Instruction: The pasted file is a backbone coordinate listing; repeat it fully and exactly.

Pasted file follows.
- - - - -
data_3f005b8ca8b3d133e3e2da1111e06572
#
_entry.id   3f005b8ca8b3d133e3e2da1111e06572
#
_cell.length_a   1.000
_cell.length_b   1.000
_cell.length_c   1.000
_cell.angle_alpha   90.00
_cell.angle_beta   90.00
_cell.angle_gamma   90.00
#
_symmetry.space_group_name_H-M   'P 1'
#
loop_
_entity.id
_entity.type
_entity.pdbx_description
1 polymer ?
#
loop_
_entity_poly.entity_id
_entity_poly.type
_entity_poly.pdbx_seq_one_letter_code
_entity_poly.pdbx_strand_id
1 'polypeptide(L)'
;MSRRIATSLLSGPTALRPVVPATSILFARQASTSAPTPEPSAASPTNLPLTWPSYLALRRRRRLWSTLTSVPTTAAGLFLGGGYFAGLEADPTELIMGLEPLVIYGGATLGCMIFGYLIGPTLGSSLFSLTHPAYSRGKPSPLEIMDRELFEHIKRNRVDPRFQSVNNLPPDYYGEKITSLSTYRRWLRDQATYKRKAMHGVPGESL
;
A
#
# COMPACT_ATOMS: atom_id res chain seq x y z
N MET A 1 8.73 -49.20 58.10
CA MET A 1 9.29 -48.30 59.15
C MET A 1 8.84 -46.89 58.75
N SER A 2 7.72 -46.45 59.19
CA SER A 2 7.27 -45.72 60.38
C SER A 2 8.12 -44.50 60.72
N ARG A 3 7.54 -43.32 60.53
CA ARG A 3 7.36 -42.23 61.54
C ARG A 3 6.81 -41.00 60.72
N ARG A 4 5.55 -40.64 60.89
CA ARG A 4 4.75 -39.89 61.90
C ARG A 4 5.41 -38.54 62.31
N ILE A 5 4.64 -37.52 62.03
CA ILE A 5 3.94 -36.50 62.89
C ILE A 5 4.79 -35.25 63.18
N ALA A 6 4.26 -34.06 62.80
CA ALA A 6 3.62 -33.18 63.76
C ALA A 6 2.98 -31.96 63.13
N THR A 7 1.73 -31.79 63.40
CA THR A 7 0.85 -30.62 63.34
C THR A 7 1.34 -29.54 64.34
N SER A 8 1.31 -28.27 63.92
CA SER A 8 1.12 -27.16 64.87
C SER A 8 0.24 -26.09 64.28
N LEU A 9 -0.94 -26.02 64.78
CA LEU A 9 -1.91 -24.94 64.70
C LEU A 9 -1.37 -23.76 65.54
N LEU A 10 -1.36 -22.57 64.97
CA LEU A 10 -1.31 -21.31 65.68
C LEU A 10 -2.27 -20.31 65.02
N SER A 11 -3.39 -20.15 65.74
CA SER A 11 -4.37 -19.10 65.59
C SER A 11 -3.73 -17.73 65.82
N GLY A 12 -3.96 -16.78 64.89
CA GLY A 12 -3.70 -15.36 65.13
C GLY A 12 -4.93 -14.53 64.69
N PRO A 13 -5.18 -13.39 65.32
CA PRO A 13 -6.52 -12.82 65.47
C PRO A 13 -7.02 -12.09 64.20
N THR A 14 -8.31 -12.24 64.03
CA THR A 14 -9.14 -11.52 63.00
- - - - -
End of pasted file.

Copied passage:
data_3f005b8ca8b3d133e3e2da1111e06572
#
_entry.id   3f005b8ca8b3d133e3e2da1111e06572
#
_cell.length_a   1.000
_cell.length_b   1.000
_cell.length_c   1.000
_cell.angle_alpha   90.00
_cell.angle_beta   90.00
_cell.angle_gamma   90.00
#
_symmetry.space_group_name_H-M   'P 1'
#
loop_
_entity.id
_entity.type
_entity.pdbx_description
1 polymer ?
#
loop_
_entity_poly.entity_id
_entity_poly.type
_entity_poly.pdbx_seq_one_letter_code
_entity_poly.pdbx_strand_id
1 'polypeptide(L)'
;MSRRIATSLLSGPTALRPVVPATSILFARQASTSAPTPEPSAASPTNLPLTWPSYLALRRRRRLWSTLTSVPTTAAGLFLGGGYFAGLEADPTELIMGLEPLVIYGGATLGCMIFGYLIGPTLGSSLFSLTHPAYSRGKPSPLEIMDRELFEHIKRNRVDPRFQSVNNLPPDYYGEKITSLSTYRRWLRDQATYKRKAMHGVPGESL
;
A
#
# COMPACT_ATOMS: atom_id res chain seq x y z
N MET A 1 8.73 -49.20 58.10
CA MET A 1 9.29 -48.30 59.15
C MET A 1 8.84 -46.89 58.75
N SER A 2 7.72 -46.45 59.19
CA SER A 2 7.27 -45.72 60.38
C SER A 2 8.12 -44.50 60.72
N ARG A 3 7.54 -43.32 60.53
CA ARG A 3 7.36 -42.23 61.54
C ARG A 3 6.81 -41.00 60.72
N ARG A 4 5.55 -40.64 60.89
CA ARG A 4 4.75 -39.89 61.90
C ARG A 4 5.41 -38.54 62.31
N ILE A 5 4.64 -37.52 62.03
CA ILE A 5 3.94 -36.50 62.89
C ILE A 5 4.79 -35.25 63.18
N ALA A 6 4.26 -34.06 62.80
CA ALA A 6 3.62 -33.18 63.76
C ALA A 6 2.98 -31.96 63.13
N THR A 7 1.73 -31.79 63.40
CA THR A 7 0.85 -30.62 63.34
C THR A 7 1.34 -29.54 64.34
N SER A 8 1.31 -28.27 63.92
CA SER A 8 1.12 -27.16 64.87
C SER A 8 0.24 -26.09 64.28
N LEU A 9 -0.94 -26.02 64.78
CA LEU A 9 -1.91 -24.94 64.70
C LEU A 9 -1.37 -23.76 65.54
N LEU A 10 -1.36 -22.57 64.97
CA LEU A 10 -1.31 -21.31 65.68
C LEU A 10 -2.27 -20.31 65.02
N SER A 11 -3.39 -20.15 65.74
CA SER A 11 -4.37 -19.10 65.59
C SER A 11 -3.73 -17.73 65.82
N GLY A 12 -3.96 -16.78 64.89
CA GLY A 12 -3.70 -15.36 65.13
C GLY A 12 -4.93 -14.53 64.69
N PRO A 13 -5.18 -13.39 65.32
CA PRO A 13 -6.52 -12.82 65.47
C PRO A 13 -7.02 -12.09 64.20
N THR A 14 -8.31 -12.24 64.03
CA THR A 14 -9.14 -11.52 63.00